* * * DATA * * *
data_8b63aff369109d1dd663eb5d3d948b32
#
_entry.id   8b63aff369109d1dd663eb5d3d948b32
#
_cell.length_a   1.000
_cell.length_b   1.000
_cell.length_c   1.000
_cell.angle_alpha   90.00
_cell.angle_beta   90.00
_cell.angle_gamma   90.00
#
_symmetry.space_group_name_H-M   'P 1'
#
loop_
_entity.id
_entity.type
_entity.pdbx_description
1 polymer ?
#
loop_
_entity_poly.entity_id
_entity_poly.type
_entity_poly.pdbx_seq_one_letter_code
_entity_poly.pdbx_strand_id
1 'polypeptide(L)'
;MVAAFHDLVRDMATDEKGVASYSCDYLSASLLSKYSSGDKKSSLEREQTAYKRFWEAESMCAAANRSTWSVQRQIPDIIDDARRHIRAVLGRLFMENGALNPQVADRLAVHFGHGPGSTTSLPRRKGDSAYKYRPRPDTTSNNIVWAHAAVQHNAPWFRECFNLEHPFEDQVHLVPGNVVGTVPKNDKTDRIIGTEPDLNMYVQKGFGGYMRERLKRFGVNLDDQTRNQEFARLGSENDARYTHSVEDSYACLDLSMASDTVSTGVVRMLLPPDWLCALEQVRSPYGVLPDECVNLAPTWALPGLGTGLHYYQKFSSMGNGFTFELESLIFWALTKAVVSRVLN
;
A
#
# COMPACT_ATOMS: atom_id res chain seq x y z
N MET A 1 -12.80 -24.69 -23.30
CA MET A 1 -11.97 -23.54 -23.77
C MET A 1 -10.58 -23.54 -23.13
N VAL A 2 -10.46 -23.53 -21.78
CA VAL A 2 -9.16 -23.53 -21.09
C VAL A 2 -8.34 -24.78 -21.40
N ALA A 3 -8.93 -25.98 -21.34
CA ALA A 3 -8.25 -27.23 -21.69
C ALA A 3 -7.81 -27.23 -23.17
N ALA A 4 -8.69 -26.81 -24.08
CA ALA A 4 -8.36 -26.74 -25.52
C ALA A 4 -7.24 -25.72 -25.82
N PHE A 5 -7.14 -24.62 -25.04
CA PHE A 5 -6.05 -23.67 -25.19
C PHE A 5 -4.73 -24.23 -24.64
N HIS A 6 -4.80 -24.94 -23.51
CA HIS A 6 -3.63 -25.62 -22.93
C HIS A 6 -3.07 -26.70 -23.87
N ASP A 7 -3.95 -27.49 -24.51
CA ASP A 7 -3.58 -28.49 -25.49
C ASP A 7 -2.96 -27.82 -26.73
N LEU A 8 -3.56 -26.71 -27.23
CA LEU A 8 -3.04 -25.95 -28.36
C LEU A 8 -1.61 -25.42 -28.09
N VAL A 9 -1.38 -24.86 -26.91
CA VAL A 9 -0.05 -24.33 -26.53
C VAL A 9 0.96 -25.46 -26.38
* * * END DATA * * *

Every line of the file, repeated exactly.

data_8b63aff369109d1dd663eb5d3d948b32
#
_entry.id   8b63aff369109d1dd663eb5d3d948b32
#
_cell.length_a   1.000
_cell.length_b   1.000
_cell.length_c   1.000
_cell.angle_alpha   90.00
_cell.angle_beta   90.00
_cell.angle_gamma   90.00
#
_symmetry.space_group_name_H-M   'P 1'
#
loop_
_entity.id
_entity.type
_entity.pdbx_description
1 polymer ?
#
loop_
_entity_poly.entity_id
_entity_poly.type
_entity_poly.pdbx_seq_one_letter_code
_entity_poly.pdbx_strand_id
1 'polypeptide(L)'
;MVAAFHDLVRDMATDEKGVASYSCDYLSASLLSKYSSGDKKSSLEREQTAYKRFWEAESMCAAANRSTWSVQRQIPDIIDDARRHIRAVLGRLFMENGALNPQVADRLAVHFGHGPGSTTSLPRRKGDSAYKYRPRPDTTSNNIVWAHAAVQHNAPWFRECFNLEHPFEDQVHLVPGNVVGTVPKNDKTDRIIGTEPDLNMYVQKGFGGYMRERLKRFGVNLDDQTRNQEFARLGSENDARYTHSVEDSYACLDLSMASDTVSTGVVRMLLPPDWLCALEQVRSPYGVLPDECVNLAPTWALPGLGTGLHYYQKFSSMGNGFTFELESLIFWALTKAVVSRVLN
;
A
#
# COMPACT_ATOMS: atom_id res chain seq x y z
N MET A 1 -12.80 -24.69 -23.30
CA MET A 1 -11.97 -23.54 -23.77
C MET A 1 -10.58 -23.54 -23.13
N VAL A 2 -10.46 -23.53 -21.78
CA VAL A 2 -9.16 -23.53 -21.09
C VAL A 2 -8.34 -24.78 -21.40
N ALA A 3 -8.93 -25.98 -21.34
CA ALA A 3 -8.25 -27.23 -21.69
C ALA A 3 -7.81 -27.23 -23.17
N ALA A 4 -8.69 -26.81 -24.08
CA ALA A 4 -8.36 -26.74 -25.52
C ALA A 4 -7.24 -25.72 -25.82
N PHE A 5 -7.14 -24.62 -25.04
CA PHE A 5 -6.05 -23.67 -25.19
C PHE A 5 -4.73 -24.23 -24.64
N HIS A 6 -4.80 -24.94 -23.51
CA HIS A 6 -3.63 -25.62 -22.93
C HIS A 6 -3.07 -26.70 -23.87
N ASP A 7 -3.95 -27.49 -24.51
CA ASP A 7 -3.58 -28.49 -25.49
C ASP A 7 -2.96 -27.82 -26.73
N LEU A 8 -3.56 -26.71 -27.23
CA LEU A 8 -3.04 -25.95 -28.36
C LEU A 8 -1.61 -25.42 -28.09
N VAL A 9 -1.38 -24.86 -26.91
CA VAL A 9 -0.05 -24.33 -26.53
C VAL A 9 0.96 -25.46 -26.38